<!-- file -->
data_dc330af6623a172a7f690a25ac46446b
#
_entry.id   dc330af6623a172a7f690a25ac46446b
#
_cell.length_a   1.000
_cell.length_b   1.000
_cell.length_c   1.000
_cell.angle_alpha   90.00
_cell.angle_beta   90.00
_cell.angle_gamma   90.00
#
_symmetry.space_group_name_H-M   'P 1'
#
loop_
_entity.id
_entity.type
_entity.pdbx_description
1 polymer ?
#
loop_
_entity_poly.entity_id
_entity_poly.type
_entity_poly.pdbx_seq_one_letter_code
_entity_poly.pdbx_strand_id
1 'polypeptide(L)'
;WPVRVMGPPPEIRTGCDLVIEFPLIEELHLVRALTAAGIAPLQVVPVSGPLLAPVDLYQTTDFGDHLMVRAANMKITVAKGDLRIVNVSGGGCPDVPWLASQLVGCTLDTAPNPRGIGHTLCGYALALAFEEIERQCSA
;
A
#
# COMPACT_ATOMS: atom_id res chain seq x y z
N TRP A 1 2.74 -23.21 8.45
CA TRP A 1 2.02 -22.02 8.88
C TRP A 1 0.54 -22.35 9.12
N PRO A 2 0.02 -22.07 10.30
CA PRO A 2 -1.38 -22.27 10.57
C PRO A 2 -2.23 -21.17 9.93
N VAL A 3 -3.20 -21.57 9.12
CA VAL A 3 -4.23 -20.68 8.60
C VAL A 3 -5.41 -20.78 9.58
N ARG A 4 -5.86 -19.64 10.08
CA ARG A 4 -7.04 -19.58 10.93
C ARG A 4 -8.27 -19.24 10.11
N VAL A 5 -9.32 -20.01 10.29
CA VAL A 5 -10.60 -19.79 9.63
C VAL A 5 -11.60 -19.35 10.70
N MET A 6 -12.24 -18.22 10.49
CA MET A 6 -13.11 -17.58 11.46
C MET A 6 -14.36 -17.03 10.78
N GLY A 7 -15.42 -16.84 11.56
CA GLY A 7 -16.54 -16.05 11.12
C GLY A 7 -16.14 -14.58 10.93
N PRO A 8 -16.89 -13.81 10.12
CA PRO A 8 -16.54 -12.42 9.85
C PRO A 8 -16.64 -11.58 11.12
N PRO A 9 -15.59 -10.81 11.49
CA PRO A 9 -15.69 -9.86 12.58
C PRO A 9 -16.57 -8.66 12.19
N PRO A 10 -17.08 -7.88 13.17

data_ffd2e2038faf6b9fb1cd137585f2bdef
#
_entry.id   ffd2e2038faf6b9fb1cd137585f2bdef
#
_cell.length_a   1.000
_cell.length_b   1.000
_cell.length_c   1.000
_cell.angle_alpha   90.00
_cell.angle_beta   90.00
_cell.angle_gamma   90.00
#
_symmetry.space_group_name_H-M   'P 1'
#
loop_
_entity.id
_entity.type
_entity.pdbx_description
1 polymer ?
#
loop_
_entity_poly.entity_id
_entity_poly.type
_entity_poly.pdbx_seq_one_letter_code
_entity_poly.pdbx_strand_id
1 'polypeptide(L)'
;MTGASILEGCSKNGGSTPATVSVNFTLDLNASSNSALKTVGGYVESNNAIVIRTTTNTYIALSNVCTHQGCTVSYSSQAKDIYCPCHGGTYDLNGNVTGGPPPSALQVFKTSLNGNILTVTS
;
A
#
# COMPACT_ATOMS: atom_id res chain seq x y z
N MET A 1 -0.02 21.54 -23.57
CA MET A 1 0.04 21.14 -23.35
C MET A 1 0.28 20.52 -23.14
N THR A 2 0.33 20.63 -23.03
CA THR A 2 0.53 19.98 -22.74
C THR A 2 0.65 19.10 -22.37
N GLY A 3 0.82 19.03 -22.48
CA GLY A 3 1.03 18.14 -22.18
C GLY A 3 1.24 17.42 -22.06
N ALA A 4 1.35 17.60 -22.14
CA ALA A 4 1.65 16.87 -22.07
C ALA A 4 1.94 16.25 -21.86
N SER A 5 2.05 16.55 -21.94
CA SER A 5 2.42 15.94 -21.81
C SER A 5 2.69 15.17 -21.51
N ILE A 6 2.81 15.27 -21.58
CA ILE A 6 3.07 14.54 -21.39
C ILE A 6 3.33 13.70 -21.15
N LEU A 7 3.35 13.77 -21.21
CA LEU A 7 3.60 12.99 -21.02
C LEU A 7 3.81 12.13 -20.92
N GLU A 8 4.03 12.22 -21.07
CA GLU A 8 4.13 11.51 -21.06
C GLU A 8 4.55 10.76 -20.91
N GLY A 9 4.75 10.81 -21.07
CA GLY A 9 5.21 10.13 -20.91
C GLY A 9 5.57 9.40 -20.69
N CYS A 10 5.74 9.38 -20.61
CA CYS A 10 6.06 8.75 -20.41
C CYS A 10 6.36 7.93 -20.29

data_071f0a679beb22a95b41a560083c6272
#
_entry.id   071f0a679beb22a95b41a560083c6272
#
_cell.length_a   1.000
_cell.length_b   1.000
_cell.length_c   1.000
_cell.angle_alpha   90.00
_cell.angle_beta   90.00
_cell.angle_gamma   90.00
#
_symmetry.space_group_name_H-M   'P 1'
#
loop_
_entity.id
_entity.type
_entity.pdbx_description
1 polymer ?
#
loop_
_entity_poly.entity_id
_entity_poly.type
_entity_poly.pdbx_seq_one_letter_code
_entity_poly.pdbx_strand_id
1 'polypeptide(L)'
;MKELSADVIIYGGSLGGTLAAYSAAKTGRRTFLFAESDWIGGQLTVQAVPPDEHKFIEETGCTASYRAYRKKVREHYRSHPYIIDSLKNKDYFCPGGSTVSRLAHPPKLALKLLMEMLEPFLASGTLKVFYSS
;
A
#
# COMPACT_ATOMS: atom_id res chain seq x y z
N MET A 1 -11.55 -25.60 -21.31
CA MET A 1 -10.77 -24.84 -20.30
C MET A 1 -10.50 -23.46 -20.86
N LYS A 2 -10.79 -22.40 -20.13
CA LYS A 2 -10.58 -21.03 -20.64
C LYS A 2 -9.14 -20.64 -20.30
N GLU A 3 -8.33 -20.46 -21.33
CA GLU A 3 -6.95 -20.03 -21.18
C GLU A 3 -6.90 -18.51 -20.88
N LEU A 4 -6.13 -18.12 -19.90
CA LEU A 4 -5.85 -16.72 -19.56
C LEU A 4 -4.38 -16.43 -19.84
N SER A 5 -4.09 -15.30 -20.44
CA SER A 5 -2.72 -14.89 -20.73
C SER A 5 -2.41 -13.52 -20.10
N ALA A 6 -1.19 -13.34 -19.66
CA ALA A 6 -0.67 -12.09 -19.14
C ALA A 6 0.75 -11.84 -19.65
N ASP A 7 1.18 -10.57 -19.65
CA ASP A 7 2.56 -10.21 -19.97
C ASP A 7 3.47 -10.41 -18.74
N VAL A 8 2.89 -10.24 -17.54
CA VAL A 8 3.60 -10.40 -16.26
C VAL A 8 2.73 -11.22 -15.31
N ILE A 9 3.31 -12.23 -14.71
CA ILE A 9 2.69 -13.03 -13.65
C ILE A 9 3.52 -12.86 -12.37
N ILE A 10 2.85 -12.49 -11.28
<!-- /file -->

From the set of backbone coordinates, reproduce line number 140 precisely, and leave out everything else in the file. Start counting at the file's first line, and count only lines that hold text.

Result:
_entity_poly.type